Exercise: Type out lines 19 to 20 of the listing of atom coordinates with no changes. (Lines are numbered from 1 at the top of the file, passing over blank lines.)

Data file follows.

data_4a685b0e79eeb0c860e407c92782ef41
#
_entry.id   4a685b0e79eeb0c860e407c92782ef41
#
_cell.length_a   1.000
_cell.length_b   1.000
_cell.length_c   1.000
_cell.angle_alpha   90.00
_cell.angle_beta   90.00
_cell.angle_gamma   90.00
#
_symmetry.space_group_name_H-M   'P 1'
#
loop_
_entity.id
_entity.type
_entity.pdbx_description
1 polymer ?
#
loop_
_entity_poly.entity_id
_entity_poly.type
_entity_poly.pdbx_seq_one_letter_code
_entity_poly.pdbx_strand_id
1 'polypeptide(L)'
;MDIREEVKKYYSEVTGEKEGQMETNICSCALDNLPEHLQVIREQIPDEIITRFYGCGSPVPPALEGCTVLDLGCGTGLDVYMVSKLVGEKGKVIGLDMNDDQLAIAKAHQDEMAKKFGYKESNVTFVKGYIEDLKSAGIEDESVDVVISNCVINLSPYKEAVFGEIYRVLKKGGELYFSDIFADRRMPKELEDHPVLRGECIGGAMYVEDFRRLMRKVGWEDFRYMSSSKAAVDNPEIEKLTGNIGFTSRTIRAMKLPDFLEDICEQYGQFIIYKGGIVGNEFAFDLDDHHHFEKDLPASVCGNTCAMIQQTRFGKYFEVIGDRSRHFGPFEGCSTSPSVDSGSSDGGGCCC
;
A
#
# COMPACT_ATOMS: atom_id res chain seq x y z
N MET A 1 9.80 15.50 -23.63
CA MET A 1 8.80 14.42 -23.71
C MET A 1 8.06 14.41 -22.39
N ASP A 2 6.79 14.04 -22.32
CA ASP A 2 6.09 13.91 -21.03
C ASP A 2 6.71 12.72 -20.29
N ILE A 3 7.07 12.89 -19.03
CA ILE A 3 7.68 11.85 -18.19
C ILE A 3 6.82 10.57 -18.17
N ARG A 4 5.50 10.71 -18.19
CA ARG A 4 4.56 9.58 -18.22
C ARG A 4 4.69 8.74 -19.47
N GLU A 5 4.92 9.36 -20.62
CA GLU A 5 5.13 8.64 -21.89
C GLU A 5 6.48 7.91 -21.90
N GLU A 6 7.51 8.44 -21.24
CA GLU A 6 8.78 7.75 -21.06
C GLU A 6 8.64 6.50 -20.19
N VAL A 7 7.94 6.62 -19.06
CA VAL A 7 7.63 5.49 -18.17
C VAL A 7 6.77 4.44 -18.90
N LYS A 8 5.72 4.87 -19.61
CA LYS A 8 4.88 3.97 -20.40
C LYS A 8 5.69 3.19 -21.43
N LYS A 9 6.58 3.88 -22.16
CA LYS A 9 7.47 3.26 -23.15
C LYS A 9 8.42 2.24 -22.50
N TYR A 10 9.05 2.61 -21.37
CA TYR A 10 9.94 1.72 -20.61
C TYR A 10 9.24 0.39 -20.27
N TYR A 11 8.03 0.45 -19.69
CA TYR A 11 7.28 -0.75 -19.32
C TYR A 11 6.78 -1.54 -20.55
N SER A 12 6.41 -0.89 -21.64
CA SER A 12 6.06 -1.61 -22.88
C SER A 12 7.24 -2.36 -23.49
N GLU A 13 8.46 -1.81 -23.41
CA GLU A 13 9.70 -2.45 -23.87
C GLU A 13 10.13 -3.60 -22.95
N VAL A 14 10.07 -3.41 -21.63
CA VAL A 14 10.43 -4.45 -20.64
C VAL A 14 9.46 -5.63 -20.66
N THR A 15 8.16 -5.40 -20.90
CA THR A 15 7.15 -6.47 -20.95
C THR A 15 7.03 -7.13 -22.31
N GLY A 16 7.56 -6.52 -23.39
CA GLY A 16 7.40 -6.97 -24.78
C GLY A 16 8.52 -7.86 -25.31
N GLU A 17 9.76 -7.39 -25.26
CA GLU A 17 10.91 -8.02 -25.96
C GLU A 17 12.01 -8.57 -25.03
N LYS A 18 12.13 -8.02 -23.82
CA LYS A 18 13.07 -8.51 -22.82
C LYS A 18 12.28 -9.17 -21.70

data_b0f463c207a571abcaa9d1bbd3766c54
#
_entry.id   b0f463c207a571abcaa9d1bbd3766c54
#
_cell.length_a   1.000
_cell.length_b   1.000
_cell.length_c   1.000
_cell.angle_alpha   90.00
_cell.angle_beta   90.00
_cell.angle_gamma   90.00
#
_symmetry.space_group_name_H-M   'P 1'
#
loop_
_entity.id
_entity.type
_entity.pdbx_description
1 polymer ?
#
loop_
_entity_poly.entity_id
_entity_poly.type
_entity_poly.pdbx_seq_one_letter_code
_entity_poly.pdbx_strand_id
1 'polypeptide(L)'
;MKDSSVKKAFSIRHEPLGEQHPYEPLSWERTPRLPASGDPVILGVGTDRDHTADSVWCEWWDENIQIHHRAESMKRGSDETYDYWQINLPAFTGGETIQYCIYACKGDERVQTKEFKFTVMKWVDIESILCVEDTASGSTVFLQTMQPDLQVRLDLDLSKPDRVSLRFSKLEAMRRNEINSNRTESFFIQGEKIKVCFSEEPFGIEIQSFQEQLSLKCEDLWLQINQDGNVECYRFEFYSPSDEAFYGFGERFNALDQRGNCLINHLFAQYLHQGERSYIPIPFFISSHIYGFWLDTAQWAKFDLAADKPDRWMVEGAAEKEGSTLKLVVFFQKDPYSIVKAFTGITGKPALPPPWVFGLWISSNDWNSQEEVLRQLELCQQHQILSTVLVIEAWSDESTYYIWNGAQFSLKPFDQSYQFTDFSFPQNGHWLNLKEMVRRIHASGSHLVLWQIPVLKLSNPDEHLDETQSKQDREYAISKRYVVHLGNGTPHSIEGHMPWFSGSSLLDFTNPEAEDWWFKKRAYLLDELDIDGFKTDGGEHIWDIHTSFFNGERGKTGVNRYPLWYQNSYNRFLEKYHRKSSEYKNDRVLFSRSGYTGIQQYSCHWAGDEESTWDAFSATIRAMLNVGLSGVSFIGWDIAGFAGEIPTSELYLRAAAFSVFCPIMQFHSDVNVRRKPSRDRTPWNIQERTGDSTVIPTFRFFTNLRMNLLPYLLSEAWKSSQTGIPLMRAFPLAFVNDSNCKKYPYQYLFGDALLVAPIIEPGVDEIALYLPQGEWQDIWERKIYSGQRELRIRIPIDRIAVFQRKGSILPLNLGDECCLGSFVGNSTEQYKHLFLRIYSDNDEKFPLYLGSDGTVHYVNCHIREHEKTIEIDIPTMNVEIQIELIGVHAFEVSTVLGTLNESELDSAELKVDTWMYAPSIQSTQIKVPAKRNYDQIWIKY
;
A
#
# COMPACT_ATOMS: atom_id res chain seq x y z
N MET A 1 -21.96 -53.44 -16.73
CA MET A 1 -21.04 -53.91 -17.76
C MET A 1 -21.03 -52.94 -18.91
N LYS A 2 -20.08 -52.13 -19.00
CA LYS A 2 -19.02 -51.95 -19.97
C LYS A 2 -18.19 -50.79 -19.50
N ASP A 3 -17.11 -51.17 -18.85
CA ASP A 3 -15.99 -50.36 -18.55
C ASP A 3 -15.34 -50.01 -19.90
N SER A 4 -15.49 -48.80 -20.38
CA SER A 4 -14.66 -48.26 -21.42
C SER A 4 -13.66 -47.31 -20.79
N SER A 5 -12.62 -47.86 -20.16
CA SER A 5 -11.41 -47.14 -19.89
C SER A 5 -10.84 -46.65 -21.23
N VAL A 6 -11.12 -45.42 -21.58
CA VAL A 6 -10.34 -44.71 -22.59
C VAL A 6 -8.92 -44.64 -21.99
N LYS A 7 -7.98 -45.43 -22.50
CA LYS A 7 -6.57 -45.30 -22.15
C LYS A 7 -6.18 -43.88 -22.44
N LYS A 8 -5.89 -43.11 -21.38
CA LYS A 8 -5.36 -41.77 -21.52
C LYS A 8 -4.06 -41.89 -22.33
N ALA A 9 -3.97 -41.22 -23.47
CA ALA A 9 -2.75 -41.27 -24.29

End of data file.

#
loop_